Tuesday, October 6, 2015

Sure as God Made Green Apples

In all of my days there have been few greater thrills than a long ball soaring into the left field bleachers, my heart in my throat, my team on the verge, the announcer on the radio cracking with his own disbelief.

The maybe of it all is exactly what I need. That's the game.

And for all that I may have to wait, I continue to long with bright eyes and a ready grin.

Because sure as God made green apples, it's gonna happen.

Can you feel it? I can. 

A Brief Recap With The Lord

You better have one helluva case, if one is to be made, for your actions. I picture it this way,

"Well, Lord, you see, the gays, they were trying to marry one another and they were trying to hold hands and show one another affection and have cake at their celebrations and have babies and take on all the repsonsibilities of adults in society, so I figured you'd be against all that and I shunned them.

And the illegals, Lord, you see, they lived on a different part of the planet and their countries were not run as well as ours so they had a hard time finding jobs and taking care of their families so they came to our section of the planet and they wanted to live here and work and feed their families and be regular members of society. So I figured you'd be against all that, so I shunned them. I still ate the food they prepared and allowed them to care for my children and employed their lawn service and called them 'amigo'. Then I shunned them.

The environment was damaged by humans, Lord, yes, but I just couldn't do without my car or my gadgets. You see without all the comforts of my civilized life I might have to hunt and sacrifice and live more frugally and be cold or wet sometimes and I figured you'd frown on that so I shunned a more simple life. I was real responsible though and put my plastic bottles from water in recycling bins. I even unscrewed the caps. So, there's that.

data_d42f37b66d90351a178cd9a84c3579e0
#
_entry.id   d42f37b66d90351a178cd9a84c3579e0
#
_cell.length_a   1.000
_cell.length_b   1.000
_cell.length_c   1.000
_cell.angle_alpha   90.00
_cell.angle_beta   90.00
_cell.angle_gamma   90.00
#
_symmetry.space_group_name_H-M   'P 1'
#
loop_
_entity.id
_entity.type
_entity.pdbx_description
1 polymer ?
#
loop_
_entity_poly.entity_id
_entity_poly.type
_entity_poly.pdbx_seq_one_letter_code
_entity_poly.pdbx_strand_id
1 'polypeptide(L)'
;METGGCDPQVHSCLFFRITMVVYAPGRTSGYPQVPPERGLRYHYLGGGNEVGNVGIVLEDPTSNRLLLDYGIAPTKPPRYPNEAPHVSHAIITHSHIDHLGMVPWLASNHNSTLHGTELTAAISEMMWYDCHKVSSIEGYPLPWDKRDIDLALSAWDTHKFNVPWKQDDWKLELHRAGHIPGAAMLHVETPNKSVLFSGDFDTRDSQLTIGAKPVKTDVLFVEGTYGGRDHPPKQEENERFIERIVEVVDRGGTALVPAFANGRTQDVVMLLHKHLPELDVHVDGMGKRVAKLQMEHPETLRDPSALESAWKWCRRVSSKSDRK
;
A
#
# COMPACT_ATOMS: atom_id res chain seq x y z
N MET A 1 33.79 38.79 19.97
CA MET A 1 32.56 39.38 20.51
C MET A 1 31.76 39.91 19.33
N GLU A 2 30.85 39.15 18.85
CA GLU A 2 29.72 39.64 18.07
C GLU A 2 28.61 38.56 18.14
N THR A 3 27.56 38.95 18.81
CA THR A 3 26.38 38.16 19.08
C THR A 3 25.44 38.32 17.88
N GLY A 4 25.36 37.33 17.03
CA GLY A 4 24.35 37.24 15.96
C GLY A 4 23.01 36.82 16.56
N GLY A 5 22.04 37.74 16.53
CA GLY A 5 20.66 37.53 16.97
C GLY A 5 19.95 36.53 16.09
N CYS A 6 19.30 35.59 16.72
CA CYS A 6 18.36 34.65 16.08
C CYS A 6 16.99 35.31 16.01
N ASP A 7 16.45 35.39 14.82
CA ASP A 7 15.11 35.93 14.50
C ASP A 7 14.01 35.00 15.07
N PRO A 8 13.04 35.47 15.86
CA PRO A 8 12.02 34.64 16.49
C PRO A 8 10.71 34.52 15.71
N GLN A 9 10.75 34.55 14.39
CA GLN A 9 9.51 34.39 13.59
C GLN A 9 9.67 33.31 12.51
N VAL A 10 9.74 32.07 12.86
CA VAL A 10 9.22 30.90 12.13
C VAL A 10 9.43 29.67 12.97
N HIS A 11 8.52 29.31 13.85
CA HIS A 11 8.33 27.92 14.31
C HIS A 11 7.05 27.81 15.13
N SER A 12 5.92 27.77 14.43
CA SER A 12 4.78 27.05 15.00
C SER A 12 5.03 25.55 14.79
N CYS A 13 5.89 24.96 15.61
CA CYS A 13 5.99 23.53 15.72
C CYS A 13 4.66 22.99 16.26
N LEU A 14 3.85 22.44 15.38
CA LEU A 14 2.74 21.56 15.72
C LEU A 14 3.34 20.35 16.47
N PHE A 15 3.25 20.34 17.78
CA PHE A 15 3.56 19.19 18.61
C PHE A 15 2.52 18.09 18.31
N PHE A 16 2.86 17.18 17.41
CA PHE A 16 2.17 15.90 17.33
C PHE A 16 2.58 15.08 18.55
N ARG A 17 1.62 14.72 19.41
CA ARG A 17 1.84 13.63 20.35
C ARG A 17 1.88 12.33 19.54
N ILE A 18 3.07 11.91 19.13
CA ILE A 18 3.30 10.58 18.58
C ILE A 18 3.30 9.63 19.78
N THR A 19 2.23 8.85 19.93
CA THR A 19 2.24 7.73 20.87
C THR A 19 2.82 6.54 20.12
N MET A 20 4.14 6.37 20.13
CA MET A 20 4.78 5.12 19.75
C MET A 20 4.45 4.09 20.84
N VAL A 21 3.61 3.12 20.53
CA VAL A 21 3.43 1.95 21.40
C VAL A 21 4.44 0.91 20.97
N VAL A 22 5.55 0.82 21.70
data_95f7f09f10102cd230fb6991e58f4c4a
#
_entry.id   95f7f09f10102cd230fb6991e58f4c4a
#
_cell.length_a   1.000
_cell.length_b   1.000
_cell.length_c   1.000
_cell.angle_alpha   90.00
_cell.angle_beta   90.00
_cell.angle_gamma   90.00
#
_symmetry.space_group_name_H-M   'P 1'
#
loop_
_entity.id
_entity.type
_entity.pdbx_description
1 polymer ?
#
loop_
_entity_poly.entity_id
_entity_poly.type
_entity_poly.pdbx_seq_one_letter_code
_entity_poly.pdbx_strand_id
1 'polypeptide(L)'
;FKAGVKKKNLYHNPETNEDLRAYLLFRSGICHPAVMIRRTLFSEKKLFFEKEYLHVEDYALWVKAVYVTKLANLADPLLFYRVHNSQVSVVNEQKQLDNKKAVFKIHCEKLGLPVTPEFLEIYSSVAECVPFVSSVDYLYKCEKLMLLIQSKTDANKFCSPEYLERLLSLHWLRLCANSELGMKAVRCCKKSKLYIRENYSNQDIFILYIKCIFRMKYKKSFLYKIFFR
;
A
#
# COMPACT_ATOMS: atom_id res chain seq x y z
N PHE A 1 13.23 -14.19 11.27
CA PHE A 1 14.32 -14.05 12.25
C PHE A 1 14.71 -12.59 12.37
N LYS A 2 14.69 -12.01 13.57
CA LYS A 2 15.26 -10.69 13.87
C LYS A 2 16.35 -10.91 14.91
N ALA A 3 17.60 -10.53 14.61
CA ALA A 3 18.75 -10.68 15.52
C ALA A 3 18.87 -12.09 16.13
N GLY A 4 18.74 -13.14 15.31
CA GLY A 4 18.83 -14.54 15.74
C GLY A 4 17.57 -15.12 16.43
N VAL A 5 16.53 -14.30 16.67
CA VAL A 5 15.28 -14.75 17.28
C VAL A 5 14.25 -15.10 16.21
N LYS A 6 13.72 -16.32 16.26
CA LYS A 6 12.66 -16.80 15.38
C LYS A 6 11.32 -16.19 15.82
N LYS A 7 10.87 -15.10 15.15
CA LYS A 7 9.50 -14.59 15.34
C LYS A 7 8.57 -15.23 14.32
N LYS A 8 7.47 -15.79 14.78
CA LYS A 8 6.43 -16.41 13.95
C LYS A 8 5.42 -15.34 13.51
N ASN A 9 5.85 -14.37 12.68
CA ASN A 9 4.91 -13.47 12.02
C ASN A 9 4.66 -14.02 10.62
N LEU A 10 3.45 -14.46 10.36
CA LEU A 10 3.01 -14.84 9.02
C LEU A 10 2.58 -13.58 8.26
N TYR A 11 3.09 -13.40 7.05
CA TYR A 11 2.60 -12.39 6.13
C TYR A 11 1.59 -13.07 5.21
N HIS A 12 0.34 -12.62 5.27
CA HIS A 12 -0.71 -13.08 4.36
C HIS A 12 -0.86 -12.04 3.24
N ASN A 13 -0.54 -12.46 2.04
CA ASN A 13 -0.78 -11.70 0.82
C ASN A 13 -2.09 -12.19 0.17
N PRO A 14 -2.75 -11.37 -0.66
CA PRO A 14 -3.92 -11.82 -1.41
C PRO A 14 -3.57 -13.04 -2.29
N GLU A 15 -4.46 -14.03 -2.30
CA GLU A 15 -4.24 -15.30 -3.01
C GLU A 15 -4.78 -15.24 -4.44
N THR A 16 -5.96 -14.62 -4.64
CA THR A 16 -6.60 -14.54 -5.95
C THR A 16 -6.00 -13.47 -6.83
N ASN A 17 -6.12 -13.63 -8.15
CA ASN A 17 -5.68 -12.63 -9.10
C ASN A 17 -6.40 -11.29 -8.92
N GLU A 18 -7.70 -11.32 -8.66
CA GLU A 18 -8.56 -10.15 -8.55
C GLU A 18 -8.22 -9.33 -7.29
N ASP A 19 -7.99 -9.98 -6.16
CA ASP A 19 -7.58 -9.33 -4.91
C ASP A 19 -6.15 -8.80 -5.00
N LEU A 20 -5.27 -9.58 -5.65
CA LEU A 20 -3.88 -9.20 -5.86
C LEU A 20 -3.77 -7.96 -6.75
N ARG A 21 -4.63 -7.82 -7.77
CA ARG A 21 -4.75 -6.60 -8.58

And, yes, Lord, the guns did kill people, did kill children. Lots of them. Yes, Sir, your children. But you see, during our wars, Lord, one of us was right about something - I can't remember what now, but we were real sure we were right so we blew up a lot of people because you said, 'an eye for an eye' so we took some eyes. The theater and campus shootings were tragic, yes, Lord, but I figured it was better to keep the guns and you'd be against any rules that might keep us from our guns so I worked real hard to keep the guns. I figured you'd feel pretty proud of me for that.

Yes, Sir, I thought about pink. I didn't support public healthcare or preventative care, or environmental protection, or stricter food inspection laws because I figured you'd be against all that stuff, Lord. Instead, I sprayed chemicals all over our food and invented artificial ingredients and fake pumpkin powder because I figured you'd be happy about that, Lord, and you'd look upon me with favor and reward me.

And I figured you would take care of all those families I allowed to starve, fall by the wayside, uneducated, unemployed, and hopeless, what with you giving the earth to the meek and all, Lord. I figured I was doing kind of a good thing there, and you'd be real happy that I left all the meek stuff to the West Side.

Because I'm Christian, like that, Sir."

Friday, October 2, 2015

Civility in the Wildnerness

We have convinced ourselves that we are not alive in the wild.

We have cushioned and wired and insulated every manner of thing, so much that we have arrived at this false reality with great sure: we are tame.

But we are not. Ask the fallen. We are not.

We plant artificial civility in the midst of a wildnerness too great for our plastics and drink tea in shiny manufactured cups, telling ourselves our beiges and bikes are the cure.

Shouldn't you laugh at that?

In truth we are as muted as we are vulgar and violent and unashamed.

There is as much in the quick as in the dull wit.

Some cannot soar through the towers of books and fame, but still they rise.

There should be place and space to keep us all, though we know that in the wilderness some are injured, some die.

When we squeeze here, the pain seeps out there. We can salve but not erase, it is always there.

The questions I have are these: have we cushioned the right seat? wired the right connection? insulated from the right injury?

I wonder that we might do better to dwell on the rightness of the wildnerness in her natural form, casting the civility for its false promise, so we can know in sun the good just as we embrace the moon, her twin. I wonder if that is not the call of the faithful. To be wild.